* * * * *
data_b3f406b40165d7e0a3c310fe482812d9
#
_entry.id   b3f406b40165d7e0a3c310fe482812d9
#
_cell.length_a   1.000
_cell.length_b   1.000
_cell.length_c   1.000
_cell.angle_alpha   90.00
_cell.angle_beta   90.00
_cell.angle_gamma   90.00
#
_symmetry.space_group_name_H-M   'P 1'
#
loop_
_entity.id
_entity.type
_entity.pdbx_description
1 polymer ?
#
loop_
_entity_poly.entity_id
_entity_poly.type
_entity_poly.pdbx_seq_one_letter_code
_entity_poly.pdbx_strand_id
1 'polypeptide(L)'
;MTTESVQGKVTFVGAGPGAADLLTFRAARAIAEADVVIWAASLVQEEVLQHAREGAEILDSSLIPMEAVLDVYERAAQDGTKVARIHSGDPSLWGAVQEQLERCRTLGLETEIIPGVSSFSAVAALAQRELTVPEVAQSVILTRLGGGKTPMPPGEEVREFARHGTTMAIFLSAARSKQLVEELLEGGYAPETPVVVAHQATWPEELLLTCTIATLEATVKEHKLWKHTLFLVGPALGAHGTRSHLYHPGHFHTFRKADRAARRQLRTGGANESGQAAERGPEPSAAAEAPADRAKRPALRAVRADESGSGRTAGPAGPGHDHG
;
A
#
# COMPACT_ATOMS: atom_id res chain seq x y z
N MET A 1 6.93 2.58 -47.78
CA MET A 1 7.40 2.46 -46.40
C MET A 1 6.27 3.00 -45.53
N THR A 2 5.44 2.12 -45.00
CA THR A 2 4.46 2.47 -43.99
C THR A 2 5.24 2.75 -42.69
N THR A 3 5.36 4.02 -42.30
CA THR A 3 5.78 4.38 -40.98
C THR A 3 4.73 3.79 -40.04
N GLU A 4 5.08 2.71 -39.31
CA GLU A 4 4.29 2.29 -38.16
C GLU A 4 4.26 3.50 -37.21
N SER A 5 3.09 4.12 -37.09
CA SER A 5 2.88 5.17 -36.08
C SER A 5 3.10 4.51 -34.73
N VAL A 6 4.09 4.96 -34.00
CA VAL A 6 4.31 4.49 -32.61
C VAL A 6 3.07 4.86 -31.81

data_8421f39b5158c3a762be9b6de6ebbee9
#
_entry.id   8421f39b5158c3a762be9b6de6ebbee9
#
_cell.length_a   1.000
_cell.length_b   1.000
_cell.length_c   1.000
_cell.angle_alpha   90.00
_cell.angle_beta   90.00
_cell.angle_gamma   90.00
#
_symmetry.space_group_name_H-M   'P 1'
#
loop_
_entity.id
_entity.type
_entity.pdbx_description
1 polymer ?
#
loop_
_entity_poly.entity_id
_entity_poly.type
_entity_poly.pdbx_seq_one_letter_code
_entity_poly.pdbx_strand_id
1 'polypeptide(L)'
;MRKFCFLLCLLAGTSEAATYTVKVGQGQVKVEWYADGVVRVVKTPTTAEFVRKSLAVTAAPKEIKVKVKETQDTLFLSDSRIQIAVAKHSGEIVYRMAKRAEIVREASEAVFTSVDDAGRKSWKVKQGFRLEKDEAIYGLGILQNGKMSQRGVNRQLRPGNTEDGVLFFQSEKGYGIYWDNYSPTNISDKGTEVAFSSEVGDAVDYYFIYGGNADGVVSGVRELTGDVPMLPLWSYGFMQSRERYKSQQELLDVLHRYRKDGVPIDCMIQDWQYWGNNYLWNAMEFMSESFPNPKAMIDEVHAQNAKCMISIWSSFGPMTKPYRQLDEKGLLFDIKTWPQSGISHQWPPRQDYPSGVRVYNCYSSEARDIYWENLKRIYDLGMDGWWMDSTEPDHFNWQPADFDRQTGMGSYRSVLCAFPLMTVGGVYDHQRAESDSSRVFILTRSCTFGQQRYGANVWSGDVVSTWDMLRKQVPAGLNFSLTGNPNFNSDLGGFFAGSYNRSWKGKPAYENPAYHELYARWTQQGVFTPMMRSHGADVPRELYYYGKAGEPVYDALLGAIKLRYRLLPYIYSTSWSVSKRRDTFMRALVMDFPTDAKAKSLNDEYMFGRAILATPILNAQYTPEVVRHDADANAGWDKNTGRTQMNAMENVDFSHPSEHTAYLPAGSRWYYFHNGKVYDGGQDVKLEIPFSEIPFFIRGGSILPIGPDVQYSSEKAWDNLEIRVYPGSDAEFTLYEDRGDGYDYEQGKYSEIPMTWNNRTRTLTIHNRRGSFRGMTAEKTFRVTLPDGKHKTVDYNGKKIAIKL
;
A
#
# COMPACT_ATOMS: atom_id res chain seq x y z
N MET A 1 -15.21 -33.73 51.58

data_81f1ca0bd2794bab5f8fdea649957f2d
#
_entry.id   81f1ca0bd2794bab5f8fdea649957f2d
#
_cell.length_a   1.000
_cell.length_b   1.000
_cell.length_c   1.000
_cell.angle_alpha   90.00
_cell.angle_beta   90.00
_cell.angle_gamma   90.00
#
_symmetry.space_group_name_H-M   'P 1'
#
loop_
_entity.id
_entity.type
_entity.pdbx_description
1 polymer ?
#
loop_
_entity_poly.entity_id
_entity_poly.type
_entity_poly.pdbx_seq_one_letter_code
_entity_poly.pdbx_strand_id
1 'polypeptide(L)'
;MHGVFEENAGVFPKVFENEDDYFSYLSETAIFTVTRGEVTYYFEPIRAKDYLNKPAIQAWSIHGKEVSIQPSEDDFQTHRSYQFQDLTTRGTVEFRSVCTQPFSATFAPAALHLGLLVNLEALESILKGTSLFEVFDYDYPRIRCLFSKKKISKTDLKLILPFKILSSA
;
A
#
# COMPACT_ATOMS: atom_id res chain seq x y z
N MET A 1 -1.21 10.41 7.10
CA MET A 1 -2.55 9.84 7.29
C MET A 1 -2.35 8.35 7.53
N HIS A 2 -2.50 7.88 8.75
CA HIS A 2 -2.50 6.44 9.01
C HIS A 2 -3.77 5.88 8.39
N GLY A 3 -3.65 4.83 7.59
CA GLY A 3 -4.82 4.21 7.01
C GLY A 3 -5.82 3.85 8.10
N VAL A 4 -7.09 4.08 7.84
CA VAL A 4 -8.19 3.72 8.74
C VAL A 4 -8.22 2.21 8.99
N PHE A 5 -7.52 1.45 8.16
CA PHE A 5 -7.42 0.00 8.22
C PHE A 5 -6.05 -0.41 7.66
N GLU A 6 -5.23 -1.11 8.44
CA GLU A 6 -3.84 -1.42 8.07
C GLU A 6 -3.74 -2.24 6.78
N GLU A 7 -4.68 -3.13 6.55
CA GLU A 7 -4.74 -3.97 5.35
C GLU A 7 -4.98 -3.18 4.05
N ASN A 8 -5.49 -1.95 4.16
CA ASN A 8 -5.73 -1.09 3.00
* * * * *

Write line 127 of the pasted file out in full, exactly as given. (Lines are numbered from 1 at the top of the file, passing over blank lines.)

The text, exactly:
C GLU A 6 -3.74 -2.24 6.78